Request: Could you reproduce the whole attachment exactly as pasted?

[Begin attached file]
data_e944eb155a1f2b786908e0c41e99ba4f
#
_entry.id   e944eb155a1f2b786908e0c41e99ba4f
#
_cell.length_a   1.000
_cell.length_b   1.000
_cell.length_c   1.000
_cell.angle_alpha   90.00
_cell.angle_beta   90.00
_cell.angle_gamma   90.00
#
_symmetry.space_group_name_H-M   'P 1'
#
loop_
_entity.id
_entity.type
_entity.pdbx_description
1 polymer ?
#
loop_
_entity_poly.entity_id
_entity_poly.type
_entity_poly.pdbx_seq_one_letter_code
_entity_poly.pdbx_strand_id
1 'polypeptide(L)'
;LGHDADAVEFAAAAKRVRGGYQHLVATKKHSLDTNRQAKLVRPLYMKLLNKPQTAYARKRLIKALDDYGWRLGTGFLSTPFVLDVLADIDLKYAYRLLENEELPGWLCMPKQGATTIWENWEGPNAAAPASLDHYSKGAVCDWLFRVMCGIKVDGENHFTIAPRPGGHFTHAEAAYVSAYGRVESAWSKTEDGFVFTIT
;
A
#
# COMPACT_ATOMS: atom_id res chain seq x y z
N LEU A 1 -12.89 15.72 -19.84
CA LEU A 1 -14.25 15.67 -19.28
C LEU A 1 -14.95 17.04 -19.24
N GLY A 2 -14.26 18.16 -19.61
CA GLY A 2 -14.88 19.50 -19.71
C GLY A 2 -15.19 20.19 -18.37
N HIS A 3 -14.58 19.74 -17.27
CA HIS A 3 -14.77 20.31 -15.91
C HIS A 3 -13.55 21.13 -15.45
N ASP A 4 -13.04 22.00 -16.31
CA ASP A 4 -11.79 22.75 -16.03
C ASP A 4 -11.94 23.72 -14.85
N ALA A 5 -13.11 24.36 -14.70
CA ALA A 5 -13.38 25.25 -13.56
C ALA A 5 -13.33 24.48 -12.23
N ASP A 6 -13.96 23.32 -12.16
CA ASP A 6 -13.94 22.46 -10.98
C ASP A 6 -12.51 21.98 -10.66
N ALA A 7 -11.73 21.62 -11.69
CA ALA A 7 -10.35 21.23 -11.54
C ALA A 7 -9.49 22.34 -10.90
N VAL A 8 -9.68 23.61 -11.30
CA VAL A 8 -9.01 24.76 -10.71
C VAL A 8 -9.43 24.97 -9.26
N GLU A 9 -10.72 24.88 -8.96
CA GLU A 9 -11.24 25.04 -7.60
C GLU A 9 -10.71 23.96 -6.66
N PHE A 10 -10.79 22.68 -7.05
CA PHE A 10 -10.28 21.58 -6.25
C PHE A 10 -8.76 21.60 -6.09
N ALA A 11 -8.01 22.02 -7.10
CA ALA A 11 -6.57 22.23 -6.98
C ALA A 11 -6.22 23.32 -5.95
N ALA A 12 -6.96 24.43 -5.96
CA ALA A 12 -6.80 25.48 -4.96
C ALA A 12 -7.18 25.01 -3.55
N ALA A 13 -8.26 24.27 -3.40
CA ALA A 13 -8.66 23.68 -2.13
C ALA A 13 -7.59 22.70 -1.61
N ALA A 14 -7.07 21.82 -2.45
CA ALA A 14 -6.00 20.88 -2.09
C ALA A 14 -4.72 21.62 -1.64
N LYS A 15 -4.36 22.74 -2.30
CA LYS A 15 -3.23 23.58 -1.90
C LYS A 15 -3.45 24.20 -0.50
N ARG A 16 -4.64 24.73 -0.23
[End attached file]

data_e944eb155a1f2b786908e0c41e99ba4f
#
_entry.id   e944eb155a1f2b786908e0c41e99ba4f
#
_cell.length_a   1.000
_cell.length_b   1.000
_cell.length_c   1.000
_cell.angle_alpha   90.00
_cell.angle_beta   90.00
_cell.angle_gamma   90.00
#
_symmetry.space_group_name_H-M   'P 1'
#
loop_
_entity.id
_entity.type
_entity.pdbx_description
1 polymer ?
#
loop_
_entity_poly.entity_id
_entity_poly.type
_entity_poly.pdbx_seq_one_letter_code
_entity_poly.pdbx_strand_id
1 'polypeptide(L)'
;LGHDADAVEFAAAAKRVRGGYQHLVATKKHSLDTNRQAKLVRPLYMKLLNKPQTAYARKRLIKALDDYGWRLGTGFLSTPFVLDVLADIDLKYAYRLLENEELPGWLCMPKQGATTIWENWEGPNAAAPASLDHYSKGAVCDWLFRVMCGIKVDGENHFTIAPRPGGHFTHAEAAYVSAYGRVESAWSKTEDGFVFTIT
;
A
#
# COMPACT_ATOMS: atom_id res chain seq x y z
N LEU A 1 -12.89 15.72 -19.84
CA LEU A 1 -14.25 15.67 -19.28
C LEU A 1 -14.95 17.04 -19.24
N GLY A 2 -14.26 18.16 -19.61
CA GLY A 2 -14.88 19.50 -19.71
C GLY A 2 -15.19 20.19 -18.37
N HIS A 3 -14.58 19.74 -17.27
CA HIS A 3 -14.77 20.31 -15.91
C HIS A 3 -13.55 21.13 -15.45
N ASP A 4 -13.04 22.00 -16.31
CA ASP A 4 -11.79 22.75 -16.03
C ASP A 4 -11.94 23.72 -14.85
N ALA A 5 -13.11 24.36 -14.70
CA ALA A 5 -13.38 25.25 -13.56
C ALA A 5 -13.33 24.48 -12.23
N ASP A 6 -13.96 23.32 -12.16
CA ASP A 6 -13.94 22.46 -10.98
C ASP A 6 -12.51 21.98 -10.66
N ALA A 7 -11.73 21.62 -11.69
CA ALA A 7 -10.35 21.23 -11.54
C ALA A 7 -9.49 22.34 -10.90
N VAL A 8 -9.68 23.61 -11.30
CA VAL A 8 -9.01 24.76 -10.71
C VAL A 8 -9.43 24.97 -9.26
N GLU A 9 -10.72 24.88 -8.96
CA GLU A 9 -11.24 25.04 -7.60
C GLU A 9 -10.71 23.96 -6.66
N PHE A 10 -10.79 22.68 -7.05
CA PHE A 10 -10.28 21.58 -6.25
C PHE A 10 -8.76 21.60 -6.09
N ALA A 11 -8.01 22.02 -7.10
CA ALA A 11 -6.57 22.23 -6.98
C ALA A 11 -6.22 23.32 -5.95
N ALA A 12 -6.96 24.43 -5.96
CA ALA A 12 -6.80 25.48 -4.96
C ALA A 12 -7.18 25.01 -3.55
N ALA A 13 -8.26 24.27 -3.40
CA ALA A 13 -8.66 23.68 -2.13
C ALA A 13 -7.59 22.70 -1.61
N ALA A 14 -7.07 21.82 -2.45
CA ALA A 14 -6.00 20.88 -2.09
C ALA A 14 -4.72 21.62 -1.64
N LYS A 15 -4.36 22.74 -2.30
CA LYS A 15 -3.23 23.58 -1.90
C LYS A 15 -3.45 24.20 -0.50
N ARG A 16 -4.64 24.73 -0.23